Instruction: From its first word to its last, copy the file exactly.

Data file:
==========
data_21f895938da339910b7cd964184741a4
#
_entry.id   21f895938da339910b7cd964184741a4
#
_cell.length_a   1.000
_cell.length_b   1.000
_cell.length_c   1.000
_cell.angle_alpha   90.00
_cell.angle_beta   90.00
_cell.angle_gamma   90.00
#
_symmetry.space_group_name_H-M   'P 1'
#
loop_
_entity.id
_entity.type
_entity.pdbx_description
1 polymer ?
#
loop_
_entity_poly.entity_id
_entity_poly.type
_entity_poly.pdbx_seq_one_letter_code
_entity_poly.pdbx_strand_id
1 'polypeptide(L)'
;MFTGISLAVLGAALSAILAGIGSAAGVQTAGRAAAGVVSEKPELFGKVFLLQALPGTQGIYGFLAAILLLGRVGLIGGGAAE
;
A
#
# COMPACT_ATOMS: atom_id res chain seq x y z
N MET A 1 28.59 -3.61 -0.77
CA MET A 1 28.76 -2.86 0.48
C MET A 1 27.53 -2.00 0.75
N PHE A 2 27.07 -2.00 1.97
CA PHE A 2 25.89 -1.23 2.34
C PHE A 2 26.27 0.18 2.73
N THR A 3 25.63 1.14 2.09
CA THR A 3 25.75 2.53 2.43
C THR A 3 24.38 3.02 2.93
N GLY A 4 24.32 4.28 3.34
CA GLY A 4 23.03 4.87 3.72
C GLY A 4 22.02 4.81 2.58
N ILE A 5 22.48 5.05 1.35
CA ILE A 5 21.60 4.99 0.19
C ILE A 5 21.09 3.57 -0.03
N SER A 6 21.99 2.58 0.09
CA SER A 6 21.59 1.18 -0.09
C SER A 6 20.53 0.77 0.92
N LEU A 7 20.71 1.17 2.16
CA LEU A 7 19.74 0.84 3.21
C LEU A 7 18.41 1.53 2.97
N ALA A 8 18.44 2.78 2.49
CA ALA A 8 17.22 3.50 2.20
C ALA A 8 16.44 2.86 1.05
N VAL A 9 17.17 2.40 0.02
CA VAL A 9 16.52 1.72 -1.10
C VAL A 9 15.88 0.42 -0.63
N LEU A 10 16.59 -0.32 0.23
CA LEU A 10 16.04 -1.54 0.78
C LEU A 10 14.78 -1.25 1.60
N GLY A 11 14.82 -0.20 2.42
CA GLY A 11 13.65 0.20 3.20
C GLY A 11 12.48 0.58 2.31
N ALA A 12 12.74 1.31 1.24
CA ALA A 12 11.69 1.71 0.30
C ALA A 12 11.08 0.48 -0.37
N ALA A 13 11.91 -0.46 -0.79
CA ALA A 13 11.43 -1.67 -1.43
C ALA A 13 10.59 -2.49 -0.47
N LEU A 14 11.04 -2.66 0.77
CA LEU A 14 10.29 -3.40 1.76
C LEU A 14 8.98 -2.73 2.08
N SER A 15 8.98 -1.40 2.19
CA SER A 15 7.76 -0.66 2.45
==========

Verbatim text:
data_21f895938da339910b7cd964184741a4
#
_entry.id   21f895938da339910b7cd964184741a4
#
_cell.length_a   1.000
_cell.length_b   1.000
_cell.length_c   1.000
_cell.angle_alpha   90.00
_cell.angle_beta   90.00
_cell.angle_gamma   90.00
#
_symmetry.space_group_name_H-M   'P 1'
#
loop_
_entity.id
_entity.type
_entity.pdbx_description
1 polymer ?
#
loop_
_entity_poly.entity_id
_entity_poly.type
_entity_poly.pdbx_seq_one_letter_code
_entity_poly.pdbx_strand_id
1 'polypeptide(L)'
;MFTGISLAVLGAALSAILAGIGSAAGVQTAGRAAAGVVSEKPELFGKVFLLQALPGTQGIYGFLAAILLLGRVGLIGGGAAE
;
A
#
# COMPACT_ATOMS: atom_id res chain seq x y z
N MET A 1 28.59 -3.61 -0.77
CA MET A 1 28.76 -2.86 0.48
C MET A 1 27.53 -2.00 0.75
N PHE A 2 27.07 -2.00 1.97
CA PHE A 2 25.89 -1.23 2.34
C PHE A 2 26.27 0.18 2.73
N THR A 3 25.63 1.14 2.09
CA THR A 3 25.75 2.53 2.43
C THR A 3 24.38 3.02 2.93
N GLY A 4 24.32 4.28 3.34
CA GLY A 4 23.03 4.87 3.72
C GLY A 4 22.02 4.81 2.58
N ILE A 5 22.48 5.05 1.35
CA ILE A 5 21.60 4.99 0.19
C ILE A 5 21.09 3.57 -0.03
N SER A 6 21.99 2.58 0.09
CA SER A 6 21.59 1.18 -0.09
C SER A 6 20.53 0.77 0.92
N LEU A 7 20.71 1.17 2.16
CA LEU A 7 19.74 0.84 3.21
C LEU A 7 18.41 1.53 2.97
N ALA A 8 18.44 2.78 2.49
CA ALA A 8 17.22 3.50 2.20
C ALA A 8 16.44 2.86 1.05
N VAL A 9 17.17 2.40 0.02
CA VAL A 9 16.52 1.72 -1.10
C VAL A 9 15.88 0.42 -0.63
N LEU A 10 16.59 -0.32 0.23
CA LEU A 10 16.04 -1.54 0.78
C LEU A 10 14.78 -1.25 1.60
N GLY A 11 14.82 -0.20 2.42
CA GLY A 11 13.65 0.20 3.20
C GLY A 11 12.48 0.58 2.31
N ALA A 12 12.74 1.31 1.24
CA ALA A 12 11.69 1.71 0.30
C ALA A 12 11.08 0.48 -0.37
N ALA A 13 11.91 -0.46 -0.79
CA ALA A 13 11.43 -1.67 -1.43
C ALA A 13 10.59 -2.49 -0.47
N LEU A 14 11.04 -2.66 0.77
CA LEU A 14 10.29 -3.40 1.76
C LEU A 14 8.98 -2.73 2.08
N SER A 15 8.98 -1.40 2.19
CA SER A 15 7.76 -0.66 2.45